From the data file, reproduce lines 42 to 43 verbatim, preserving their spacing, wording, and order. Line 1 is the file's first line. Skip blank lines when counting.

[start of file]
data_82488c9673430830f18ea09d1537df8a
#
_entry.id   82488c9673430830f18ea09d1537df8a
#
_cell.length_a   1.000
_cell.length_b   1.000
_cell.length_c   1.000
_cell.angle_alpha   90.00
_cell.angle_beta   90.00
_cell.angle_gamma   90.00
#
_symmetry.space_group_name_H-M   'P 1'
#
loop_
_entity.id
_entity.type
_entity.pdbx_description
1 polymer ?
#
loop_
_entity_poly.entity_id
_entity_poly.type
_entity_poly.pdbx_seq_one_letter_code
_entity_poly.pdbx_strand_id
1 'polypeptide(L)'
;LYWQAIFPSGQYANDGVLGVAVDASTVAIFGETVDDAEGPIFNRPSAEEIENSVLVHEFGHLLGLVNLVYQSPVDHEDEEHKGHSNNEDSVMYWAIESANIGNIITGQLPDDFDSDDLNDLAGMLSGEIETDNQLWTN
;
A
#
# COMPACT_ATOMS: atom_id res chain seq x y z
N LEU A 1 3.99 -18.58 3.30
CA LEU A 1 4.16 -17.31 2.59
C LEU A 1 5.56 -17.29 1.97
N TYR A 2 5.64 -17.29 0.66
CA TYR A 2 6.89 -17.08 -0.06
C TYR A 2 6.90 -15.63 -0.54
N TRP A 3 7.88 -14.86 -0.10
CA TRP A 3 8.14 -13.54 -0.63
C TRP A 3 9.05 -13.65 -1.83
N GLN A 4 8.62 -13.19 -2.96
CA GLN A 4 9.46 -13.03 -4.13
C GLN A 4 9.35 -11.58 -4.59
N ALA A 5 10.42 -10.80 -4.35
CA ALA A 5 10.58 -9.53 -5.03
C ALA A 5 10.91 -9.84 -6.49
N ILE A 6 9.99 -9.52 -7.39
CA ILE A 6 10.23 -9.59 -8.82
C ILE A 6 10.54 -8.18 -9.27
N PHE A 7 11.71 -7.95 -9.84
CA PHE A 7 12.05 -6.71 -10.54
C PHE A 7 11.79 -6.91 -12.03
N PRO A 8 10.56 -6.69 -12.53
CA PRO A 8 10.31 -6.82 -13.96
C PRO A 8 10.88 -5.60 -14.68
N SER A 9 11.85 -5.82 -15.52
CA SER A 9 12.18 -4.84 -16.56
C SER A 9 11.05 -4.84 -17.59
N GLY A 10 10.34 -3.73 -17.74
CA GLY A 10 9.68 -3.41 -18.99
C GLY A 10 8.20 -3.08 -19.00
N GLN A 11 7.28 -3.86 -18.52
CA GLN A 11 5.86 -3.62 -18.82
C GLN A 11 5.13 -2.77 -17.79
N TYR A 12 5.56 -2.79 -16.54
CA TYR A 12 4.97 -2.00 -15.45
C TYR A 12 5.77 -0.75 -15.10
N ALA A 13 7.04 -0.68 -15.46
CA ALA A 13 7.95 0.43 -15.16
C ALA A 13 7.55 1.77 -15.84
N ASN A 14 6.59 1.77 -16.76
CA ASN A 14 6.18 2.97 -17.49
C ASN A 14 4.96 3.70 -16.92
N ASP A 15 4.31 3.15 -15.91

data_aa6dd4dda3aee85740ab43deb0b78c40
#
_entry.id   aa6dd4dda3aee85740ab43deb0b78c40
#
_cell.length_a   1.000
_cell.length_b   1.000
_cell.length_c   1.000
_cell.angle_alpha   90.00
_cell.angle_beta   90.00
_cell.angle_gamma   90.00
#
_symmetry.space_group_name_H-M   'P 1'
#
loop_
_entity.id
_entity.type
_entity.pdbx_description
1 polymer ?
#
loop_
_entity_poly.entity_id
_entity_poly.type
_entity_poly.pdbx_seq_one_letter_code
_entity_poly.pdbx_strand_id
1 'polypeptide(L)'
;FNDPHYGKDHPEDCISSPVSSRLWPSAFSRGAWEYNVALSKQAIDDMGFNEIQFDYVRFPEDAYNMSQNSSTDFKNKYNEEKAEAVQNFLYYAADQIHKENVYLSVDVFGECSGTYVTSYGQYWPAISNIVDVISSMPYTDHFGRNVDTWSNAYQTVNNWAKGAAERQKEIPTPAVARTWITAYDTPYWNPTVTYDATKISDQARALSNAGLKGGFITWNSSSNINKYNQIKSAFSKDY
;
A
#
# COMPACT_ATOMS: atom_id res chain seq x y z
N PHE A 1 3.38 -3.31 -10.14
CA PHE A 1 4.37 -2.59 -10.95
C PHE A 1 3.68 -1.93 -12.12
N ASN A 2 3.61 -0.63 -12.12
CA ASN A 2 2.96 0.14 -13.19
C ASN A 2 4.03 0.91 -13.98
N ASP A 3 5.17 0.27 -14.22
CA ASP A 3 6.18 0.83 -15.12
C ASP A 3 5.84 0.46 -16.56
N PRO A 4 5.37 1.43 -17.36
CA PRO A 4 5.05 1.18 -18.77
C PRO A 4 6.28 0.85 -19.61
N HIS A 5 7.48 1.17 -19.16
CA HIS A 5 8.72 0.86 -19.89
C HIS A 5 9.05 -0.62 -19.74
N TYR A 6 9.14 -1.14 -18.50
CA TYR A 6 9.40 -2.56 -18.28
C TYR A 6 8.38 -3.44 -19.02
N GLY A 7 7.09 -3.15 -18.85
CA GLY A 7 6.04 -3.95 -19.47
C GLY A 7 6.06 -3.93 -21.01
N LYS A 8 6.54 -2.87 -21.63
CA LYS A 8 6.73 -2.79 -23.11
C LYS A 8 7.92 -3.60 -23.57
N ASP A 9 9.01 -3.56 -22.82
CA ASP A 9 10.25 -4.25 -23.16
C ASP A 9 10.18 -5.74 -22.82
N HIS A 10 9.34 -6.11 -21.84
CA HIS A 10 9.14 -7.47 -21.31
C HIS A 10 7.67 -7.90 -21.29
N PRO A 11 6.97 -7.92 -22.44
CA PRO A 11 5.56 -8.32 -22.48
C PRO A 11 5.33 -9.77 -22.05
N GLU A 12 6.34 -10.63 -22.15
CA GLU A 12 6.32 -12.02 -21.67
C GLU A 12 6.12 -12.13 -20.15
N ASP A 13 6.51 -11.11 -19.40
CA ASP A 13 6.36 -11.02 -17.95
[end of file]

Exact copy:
C GLN A 4 9.35 -11.58 -4.59
N ALA A 5 10.42 -10.80 -4.35